The word melt has been around since before 900, coming to us through the Middle English melten, the Old English meltan, mealt and gemæltan all meaning to liquify and (or) digest. It is cognate with the Old Norse melta and Greek méldein meaning the same thing. Then there is the Proto Germanic meltanan and West Saxon gemyltan (W.Saxon) also meaning "to make liquid". All or most of the forms spring from the Proto Indo-European (PIE) meld meaning "softness" or "to render soft". The business of word origins is a curious one indeed.
The later verb form meld (meaning variously to amalgamate, dissolve, blend or mingle) seems to be a kindred spirit, hailing instead from the Old High German melden meaning "to announce" and the Old English meldian meaning "to make known". I am not sure how we get from here to there, but malt, the germinated barley used in brewing beer and distilling whiskey is a kindred word too. Perhaps the curious relationship is defined simply by the fact that barley is softened in water and then fermented in order to produce malt.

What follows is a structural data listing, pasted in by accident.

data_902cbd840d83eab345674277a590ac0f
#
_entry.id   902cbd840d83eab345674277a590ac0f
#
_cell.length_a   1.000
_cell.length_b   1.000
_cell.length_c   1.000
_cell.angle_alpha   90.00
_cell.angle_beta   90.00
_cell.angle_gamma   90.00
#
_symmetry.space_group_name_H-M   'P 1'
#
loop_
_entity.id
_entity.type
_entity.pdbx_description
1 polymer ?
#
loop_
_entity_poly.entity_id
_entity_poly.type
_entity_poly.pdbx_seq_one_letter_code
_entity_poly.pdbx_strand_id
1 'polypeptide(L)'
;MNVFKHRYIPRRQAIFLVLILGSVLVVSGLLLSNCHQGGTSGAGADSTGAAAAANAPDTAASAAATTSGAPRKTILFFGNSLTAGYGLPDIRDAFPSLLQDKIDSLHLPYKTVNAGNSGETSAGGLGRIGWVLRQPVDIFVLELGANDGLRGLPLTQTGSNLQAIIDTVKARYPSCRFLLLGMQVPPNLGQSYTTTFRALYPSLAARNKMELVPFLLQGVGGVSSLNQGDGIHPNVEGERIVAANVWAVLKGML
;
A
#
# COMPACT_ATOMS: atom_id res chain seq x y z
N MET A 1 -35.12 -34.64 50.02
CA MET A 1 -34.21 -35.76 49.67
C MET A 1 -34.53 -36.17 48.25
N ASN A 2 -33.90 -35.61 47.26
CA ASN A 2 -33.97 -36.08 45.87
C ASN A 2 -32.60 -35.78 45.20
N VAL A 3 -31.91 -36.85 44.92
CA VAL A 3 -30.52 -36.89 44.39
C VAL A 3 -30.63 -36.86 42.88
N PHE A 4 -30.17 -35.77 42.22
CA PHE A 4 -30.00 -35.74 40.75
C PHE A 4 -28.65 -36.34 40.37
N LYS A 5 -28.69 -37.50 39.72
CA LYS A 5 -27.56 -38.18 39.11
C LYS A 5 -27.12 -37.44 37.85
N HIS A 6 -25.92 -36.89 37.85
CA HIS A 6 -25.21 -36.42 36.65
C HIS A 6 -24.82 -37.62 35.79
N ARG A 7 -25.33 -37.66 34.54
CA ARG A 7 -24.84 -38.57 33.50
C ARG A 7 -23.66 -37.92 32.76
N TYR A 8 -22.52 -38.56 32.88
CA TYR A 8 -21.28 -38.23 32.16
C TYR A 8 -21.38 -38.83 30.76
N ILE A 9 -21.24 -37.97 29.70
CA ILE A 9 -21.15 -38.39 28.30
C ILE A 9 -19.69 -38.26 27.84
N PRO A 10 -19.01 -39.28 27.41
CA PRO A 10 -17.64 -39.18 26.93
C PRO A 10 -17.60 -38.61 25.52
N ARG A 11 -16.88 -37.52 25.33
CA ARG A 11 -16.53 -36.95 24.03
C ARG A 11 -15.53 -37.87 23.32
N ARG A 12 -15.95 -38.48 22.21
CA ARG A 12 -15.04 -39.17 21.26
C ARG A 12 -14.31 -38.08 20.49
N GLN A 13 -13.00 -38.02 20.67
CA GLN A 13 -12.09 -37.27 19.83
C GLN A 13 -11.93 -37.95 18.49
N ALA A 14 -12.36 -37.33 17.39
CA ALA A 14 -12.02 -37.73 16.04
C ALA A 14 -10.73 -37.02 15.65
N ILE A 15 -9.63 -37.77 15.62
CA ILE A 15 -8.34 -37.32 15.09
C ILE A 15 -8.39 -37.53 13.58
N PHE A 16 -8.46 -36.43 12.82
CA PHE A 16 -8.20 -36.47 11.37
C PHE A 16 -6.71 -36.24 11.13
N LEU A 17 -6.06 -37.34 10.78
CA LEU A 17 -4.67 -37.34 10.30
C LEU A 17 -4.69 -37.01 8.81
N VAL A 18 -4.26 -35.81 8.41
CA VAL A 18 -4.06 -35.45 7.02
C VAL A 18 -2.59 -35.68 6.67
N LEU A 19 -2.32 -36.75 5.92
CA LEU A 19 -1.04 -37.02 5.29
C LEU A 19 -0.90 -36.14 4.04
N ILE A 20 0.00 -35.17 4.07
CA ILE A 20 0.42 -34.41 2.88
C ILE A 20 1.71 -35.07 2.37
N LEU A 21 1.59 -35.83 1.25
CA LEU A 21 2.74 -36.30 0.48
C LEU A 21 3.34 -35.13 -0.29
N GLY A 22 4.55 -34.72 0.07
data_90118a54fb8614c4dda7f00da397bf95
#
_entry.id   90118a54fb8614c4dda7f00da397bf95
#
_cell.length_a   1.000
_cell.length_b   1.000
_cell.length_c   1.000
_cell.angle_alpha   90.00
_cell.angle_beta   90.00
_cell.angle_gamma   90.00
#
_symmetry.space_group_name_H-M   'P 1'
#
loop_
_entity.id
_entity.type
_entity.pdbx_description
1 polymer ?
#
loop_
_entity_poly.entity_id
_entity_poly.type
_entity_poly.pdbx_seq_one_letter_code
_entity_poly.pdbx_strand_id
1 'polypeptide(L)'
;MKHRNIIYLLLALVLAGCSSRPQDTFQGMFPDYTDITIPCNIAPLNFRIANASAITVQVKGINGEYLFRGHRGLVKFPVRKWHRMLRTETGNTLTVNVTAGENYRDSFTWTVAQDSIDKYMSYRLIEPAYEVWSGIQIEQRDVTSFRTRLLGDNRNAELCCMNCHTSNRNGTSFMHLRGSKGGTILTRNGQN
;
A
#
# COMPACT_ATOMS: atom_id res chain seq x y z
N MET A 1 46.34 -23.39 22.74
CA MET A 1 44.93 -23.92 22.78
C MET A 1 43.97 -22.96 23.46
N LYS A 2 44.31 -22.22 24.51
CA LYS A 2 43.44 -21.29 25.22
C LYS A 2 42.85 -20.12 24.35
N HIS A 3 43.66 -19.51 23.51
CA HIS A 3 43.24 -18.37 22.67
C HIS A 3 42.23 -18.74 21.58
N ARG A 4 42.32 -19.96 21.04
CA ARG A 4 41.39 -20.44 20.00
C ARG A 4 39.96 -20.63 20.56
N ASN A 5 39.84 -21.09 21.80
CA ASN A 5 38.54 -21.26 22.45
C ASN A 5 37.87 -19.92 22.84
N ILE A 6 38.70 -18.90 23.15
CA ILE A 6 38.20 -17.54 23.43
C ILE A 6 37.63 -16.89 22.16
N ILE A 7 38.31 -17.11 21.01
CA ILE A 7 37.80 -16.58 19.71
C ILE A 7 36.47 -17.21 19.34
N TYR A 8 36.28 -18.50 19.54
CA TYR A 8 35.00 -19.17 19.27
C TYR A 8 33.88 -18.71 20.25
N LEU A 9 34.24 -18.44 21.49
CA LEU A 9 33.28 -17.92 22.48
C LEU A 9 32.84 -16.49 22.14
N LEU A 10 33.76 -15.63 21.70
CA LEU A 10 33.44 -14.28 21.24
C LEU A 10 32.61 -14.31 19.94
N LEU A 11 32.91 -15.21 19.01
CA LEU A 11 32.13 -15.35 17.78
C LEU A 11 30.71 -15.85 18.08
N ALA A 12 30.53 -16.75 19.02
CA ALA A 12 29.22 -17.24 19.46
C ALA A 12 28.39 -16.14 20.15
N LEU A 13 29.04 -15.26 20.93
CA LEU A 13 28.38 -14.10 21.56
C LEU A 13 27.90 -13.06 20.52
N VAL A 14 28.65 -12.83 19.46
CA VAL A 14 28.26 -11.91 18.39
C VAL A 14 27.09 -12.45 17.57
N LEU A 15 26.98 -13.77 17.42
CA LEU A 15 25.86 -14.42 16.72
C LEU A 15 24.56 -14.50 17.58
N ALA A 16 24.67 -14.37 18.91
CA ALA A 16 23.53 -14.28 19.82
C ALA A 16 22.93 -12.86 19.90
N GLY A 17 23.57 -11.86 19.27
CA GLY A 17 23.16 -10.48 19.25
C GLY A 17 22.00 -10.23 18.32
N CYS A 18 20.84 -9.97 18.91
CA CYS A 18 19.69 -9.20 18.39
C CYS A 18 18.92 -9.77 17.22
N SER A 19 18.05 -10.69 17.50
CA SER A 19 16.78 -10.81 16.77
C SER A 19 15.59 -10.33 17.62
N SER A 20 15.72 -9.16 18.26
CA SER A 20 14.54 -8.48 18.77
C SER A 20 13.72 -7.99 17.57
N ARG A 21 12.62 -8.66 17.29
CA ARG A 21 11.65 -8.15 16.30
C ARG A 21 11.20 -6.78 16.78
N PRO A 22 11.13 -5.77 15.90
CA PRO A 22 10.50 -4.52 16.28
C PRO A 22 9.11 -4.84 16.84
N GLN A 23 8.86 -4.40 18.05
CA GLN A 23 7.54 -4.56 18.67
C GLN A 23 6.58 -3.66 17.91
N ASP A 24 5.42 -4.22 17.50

For the past few days, I have been watching as the icicles dangling from the eaves of the little blue house in the village and its various garden structures dwindle and melt away. A favorite springtime exercise in March is wandering about with camera and macro lens and photographing the watery stalactites as they droop at their moorings, grow skinny and then disappear into the earth, drop by shining drop.
Like the artfully frosted windows of January and February, this month's vanishing icicles are an old love and something my camera is always eager to capture. Within the icy wands over my head are worlds great and small and too numerous to imagine - the great wide world all around us and whole multitudes of microscopic universes complete within themselves and teeming with life and radiance. Sometimes the melting icicles hold merely this doddering photographer and her lens; at other times they are filled with sky and clouds and bare trees and wonder and this remarkable changing season. It's all good, and the Old Wild Mother's art is better "stuff" than I shall ever make.